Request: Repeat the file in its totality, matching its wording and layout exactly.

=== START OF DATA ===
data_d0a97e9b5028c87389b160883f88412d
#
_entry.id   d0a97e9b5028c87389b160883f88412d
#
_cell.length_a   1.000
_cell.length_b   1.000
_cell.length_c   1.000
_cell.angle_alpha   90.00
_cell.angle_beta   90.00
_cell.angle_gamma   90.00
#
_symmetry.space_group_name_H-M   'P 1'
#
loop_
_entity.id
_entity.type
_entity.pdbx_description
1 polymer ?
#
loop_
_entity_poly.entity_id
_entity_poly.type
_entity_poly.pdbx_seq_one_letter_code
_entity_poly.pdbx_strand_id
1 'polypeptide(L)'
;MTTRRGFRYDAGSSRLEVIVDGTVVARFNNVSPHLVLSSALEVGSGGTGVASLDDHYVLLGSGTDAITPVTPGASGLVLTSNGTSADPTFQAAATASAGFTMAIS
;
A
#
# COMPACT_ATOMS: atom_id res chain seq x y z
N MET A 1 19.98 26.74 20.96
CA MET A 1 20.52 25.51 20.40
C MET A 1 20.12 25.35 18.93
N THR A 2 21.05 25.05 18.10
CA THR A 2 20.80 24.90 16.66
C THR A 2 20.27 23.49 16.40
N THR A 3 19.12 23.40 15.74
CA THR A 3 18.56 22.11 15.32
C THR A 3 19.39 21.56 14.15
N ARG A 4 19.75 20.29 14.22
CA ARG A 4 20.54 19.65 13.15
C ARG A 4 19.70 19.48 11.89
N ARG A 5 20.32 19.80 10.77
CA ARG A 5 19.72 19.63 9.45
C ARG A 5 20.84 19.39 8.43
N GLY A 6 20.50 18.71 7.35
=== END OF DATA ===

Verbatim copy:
data_d0a97e9b5028c87389b160883f88412d
#
_entry.id   d0a97e9b5028c87389b160883f88412d
#
_cell.length_a   1.000
_cell.length_b   1.000
_cell.length_c   1.000
_cell.angle_alpha   90.00
_cell.angle_beta   90.00
_cell.angle_gamma   90.00
#
_symmetry.space_group_name_H-M   'P 1'
#
loop_
_entity.id
_entity.type
_entity.pdbx_description
1 polymer ?
#
loop_
_entity_poly.entity_id
_entity_poly.type
_entity_poly.pdbx_seq_one_letter_code
_entity_poly.pdbx_strand_id
1 'polypeptide(L)'
;MTTRRGFRYDAGSSRLEVIVDGTVVARFNNVSPHLVLSSALEVGSGGTGVASLDDHYVLLGSGTDAITPVTPGASGLVLTSNGTSADPTFQAAATASAGFTMAIS
;
A
#
# COMPACT_ATOMS: atom_id res chain seq x y z
N MET A 1 19.98 26.74 20.96
CA MET A 1 20.52 25.51 20.40
C MET A 1 20.12 25.35 18.93
N THR A 2 21.05 25.05 18.10
CA THR A 2 20.80 24.90 16.66
C THR A 2 20.27 23.49 16.40
N THR A 3 19.12 23.40 15.74
CA THR A 3 18.56 22.11 15.32
C THR A 3 19.39 21.56 14.15
N ARG A 4 19.75 20.29 14.22
CA ARG A 4 20.54 19.65 13.15
C ARG A 4 19.70 19.48 11.89
N ARG A 5 20.32 19.80 10.77
CA ARG A 5 19.72 19.63 9.45
C ARG A 5 20.84 19.39 8.43
N GLY A 6 20.50 18.71 7.35